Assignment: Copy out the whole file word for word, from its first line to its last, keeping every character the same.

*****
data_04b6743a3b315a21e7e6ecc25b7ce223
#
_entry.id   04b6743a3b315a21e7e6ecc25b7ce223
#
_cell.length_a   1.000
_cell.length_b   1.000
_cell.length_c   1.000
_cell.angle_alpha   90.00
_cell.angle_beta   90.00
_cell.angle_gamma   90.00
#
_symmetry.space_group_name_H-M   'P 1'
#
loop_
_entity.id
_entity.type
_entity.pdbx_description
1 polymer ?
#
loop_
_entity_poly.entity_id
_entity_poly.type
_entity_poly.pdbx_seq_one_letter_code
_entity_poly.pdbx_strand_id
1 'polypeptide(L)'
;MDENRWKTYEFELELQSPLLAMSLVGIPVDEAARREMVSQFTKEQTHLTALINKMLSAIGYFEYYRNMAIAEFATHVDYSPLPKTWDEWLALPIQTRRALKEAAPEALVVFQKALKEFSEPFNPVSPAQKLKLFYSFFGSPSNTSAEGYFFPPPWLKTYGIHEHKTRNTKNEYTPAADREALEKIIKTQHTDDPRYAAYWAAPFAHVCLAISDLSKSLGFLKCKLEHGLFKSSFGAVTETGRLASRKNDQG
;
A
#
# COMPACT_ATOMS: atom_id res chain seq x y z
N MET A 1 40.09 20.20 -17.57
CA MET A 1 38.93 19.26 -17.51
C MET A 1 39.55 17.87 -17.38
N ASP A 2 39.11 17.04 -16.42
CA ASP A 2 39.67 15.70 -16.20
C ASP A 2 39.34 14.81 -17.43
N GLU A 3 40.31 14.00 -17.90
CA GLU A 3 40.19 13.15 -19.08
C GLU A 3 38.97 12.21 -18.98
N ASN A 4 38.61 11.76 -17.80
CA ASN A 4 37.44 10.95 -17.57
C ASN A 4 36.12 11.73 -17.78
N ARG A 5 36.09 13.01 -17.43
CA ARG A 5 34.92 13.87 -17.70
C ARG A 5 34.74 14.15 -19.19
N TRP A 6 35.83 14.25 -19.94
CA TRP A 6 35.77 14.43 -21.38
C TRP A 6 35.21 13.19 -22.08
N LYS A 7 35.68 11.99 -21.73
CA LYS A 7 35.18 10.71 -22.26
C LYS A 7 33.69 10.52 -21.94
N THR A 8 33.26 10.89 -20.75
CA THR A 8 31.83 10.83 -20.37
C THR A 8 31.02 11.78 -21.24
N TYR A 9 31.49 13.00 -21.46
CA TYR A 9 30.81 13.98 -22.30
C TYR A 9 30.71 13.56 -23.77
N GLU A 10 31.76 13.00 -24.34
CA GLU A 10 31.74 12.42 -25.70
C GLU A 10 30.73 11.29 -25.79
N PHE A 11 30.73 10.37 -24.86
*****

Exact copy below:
data_04b6743a3b315a21e7e6ecc25b7ce223
#
_entry.id   04b6743a3b315a21e7e6ecc25b7ce223
#
_cell.length_a   1.000
_cell.length_b   1.000
_cell.length_c   1.000
_cell.angle_alpha   90.00
_cell.angle_beta   90.00
_cell.angle_gamma   90.00
#
_symmetry.space_group_name_H-M   'P 1'
#
loop_
_entity.id
_entity.type
_entity.pdbx_description
1 polymer ?
#
loop_
_entity_poly.entity_id
_entity_poly.type
_entity_poly.pdbx_seq_one_letter_code
_entity_poly.pdbx_strand_id
1 'polypeptide(L)'
;MDENRWKTYEFELELQSPLLAMSLVGIPVDEAARREMVSQFTKEQTHLTALINKMLSAIGYFEYYRNMAIAEFATHVDYSPLPKTWDEWLALPIQTRRALKEAAPEALVVFQKALKEFSEPFNPVSPAQKLKLFYSFFGSPSNTSAEGYFFPPPWLKTYGIHEHKTRNTKNEYTPAADREALEKIIKTQHTDDPRYAAYWAAPFAHVCLAISDLSKSLGFLKCKLEHGLFKSSFGAVTETGRLASRKNDQG
;
A
#
# COMPACT_ATOMS: atom_id res chain seq x y z
N MET A 1 40.09 20.20 -17.57
CA MET A 1 38.93 19.26 -17.51
C MET A 1 39.55 17.87 -17.38
N ASP A 2 39.11 17.04 -16.42
CA ASP A 2 39.67 15.70 -16.20
C ASP A 2 39.34 14.81 -17.43
N GLU A 3 40.31 14.00 -17.90
CA GLU A 3 40.19 13.15 -19.08
C GLU A 3 38.97 12.21 -18.98
N ASN A 4 38.61 11.76 -17.80
CA ASN A 4 37.44 10.95 -17.57
C ASN A 4 36.12 11.73 -17.78
N ARG A 5 36.09 13.01 -17.43
CA ARG A 5 34.92 13.87 -17.70
C ARG A 5 34.74 14.15 -19.19
N TRP A 6 35.83 14.25 -19.94
CA TRP A 6 35.77 14.43 -21.38
C TRP A 6 35.21 13.19 -22.08
N LYS A 7 35.68 11.99 -21.73
CA LYS A 7 35.18 10.71 -22.26
C LYS A 7 33.69 10.52 -21.94
N THR A 8 33.26 10.89 -20.75
CA THR A 8 31.83 10.83 -20.37
C THR A 8 31.02 11.78 -21.24
N TYR A 9 31.49 13.00 -21.46
CA TYR A 9 30.81 13.98 -22.30
C TYR A 9 30.71 13.56 -23.77
N GLU A 10 31.76 13.00 -24.34
CA GLU A 10 31.74 12.42 -25.70
C GLU A 10 30.73 11.29 -25.79
N PHE A 11 30.73 10.37 -24.86